The iPod + iPhone Year in Review 2007 | iLounge Article


The iPod + iPhone Year in Review 2007

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In sum, 2007 will be remembered as a strong year for Apple: the company’s ability to popularize the iPhone, radically improve the iPod nano with video and game functionality, and release the first Wi-Fi iPod in the iPod touch are all major milestones. Sales of the iPod family have been stronger than ever before, and the iPhone looks set to continue that trend as its own product family. Apple’s misses, largely in the video department, are comparatively small, but in the coming months, it may be forced to remedy its inability to get the right features and pricing for Apple TV, its loss of a major video content provider in NBC, and its failure to substantially grow its iTunes Store movie offerings either in the United States or internationally.

What is Apple planning for 2008? No one outside the company knows for sure, but here’s what our crystal ball is showing at the moment:

3G iPhone: Apple’s partner AT&T unceremoniously announced that the “3G” (read: higher-speed network) version of the iPhone was coming in 2008, confirming earlier implications from Apple CEO Steve Jobs that the only stumbling block in development was a more power-efficient wireless chipset. It won’t look just like today’s iPhones, and it will have more than just 3G going for it, but it’ll be similar in functionality and offered in more countries than the current model. GPS could be a killer addition.

iPhone nano: We’re still expecting a cheaper, flashier-bodied iPhone with fewer features to appear before the 3G iPhone in 2008.

Apple TV 2: Fueled by high-definition content, direct wireless video downloads, and time- or play-limited rentals, we think Apple will release a sequel of sorts to the current Apple TV in early 2008; it could take the form of a price-dropped model like the current one, or a new design with superior functionality. Obviously, we—like everyone else—wish that Apple would get into the DVR business with Apple TV 2, or find a way to integrate the current feature set with either an old or new optical disk player, but it’s unclear whether Apple will so radically rethink the prior product, or just keep on trying the 2007 formula with small tweaks.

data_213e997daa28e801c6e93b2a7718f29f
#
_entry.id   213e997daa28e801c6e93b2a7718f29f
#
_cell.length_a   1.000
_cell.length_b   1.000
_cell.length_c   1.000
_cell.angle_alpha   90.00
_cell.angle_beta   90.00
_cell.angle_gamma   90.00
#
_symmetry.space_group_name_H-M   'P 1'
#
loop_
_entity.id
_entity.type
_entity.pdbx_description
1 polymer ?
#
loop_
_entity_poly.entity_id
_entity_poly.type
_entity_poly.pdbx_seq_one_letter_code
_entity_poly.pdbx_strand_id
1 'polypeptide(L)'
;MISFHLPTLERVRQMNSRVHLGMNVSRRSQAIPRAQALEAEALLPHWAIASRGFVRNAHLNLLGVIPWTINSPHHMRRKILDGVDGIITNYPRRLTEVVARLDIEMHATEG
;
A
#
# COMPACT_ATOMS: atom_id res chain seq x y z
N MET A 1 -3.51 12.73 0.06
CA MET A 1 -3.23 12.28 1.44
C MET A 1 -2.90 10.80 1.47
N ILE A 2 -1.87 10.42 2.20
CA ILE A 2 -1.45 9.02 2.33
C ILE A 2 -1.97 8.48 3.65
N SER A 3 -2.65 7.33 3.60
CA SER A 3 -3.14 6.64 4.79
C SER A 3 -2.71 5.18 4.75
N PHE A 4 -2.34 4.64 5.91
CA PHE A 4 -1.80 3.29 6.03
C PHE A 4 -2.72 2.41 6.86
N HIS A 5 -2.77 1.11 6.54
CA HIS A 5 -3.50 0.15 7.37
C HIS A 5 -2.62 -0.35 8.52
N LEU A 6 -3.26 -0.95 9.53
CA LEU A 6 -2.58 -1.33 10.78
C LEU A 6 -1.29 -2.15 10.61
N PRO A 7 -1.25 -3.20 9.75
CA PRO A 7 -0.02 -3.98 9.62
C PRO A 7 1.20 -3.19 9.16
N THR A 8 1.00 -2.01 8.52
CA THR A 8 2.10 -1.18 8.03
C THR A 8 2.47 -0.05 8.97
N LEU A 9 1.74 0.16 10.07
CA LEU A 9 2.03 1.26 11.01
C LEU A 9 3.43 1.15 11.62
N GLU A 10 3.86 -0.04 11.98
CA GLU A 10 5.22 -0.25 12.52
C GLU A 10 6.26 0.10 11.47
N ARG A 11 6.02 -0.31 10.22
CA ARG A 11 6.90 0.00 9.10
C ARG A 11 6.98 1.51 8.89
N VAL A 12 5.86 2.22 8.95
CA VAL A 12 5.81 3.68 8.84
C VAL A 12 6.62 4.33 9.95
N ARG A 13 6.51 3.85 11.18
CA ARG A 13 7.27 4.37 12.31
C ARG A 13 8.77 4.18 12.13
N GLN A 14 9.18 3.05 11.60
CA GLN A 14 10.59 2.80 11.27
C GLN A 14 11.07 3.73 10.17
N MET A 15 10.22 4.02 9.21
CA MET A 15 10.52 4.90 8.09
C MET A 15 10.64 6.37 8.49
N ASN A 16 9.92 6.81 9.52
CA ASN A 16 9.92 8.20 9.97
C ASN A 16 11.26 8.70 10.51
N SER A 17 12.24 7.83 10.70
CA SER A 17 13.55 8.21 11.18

New iPods: Need the iPod shuffle exist in a world where nanos are cheap, powerful, and popular? We ask that question every year and Apple keeps making shuffles, so we’ll have to see whether the screenless iPod lives on in 2008 or finally succumbs. Our feeling is that Apple is working on better, higher-capacity iPod touches and smaller touch-screen nanos with an eye towards sharing those smaller screens with the lower-end iPhones, but the company will continue to keep the old designs around as long as they don’t feel threatened by competitors.

Something Else: Rumors have suggested for some time that Apple plans other major product releases for the near future—cameras, tablet-style iPod/MacBook hybrid devices, and more sophisticated in-car or in-plane integration systems could be forthcoming. We’d rate the latter two possibilities as unlikely for 2008, but OS X-based mini-computers strike us as inevitable—the only question is whether they’ll tie into the iPod-iPhone-iTunes ecosystem, or something new?

What do you think? How did the iPod, iPhone, Apple TV, and iTunes do in 2007? Is there something you’re looking forward to in 2008? Add your comments, thoughts, and opinions below!

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As always, a nice write up! I hope Apple can work out some of the kinks in quality control, especially when it came to the touch’s screen and bugs in iTunes.

Still, I’m looking forward to see what happens in 2008!

Posted by cxc273 on December 20, 2007 at 8:30 AM (CST)


Rumors abound that Apple is trying to trademark the phrase “Triple Play”.  Why, would they do that?  Beginning next month, the iTunes Store will finally offer 720p HD content.  That one file will play on your Mac or PC, your Apple TV, and yes, even the latest generation of iPods!  The MPAA required Apple to have some sort of authentication chip since iPods could output a 480p signal.  With a future firmware update, that output will jump to 720p.

Posted by Galley in Greenville, SC on December 20, 2007 at 10:21 AM (CST)


I want to see iTunes change to a database subsystem based on SQL. I want performance. When it takes a second or two to simply register a click in iTunes, the underpinnings are badly designed. It’s not really a global media server and I think people will want to be able to access it at the same time from multiple devices.

I’m a huge fan of Apple TV and would be heartbroken if Apple gave up on it, as I’ve invested thousands of hours in crafting my iTunes library for use with it. I’d like to see it gain an optical drive.

Posted by Japester on December 20, 2007 at 6:08 PM (CST)

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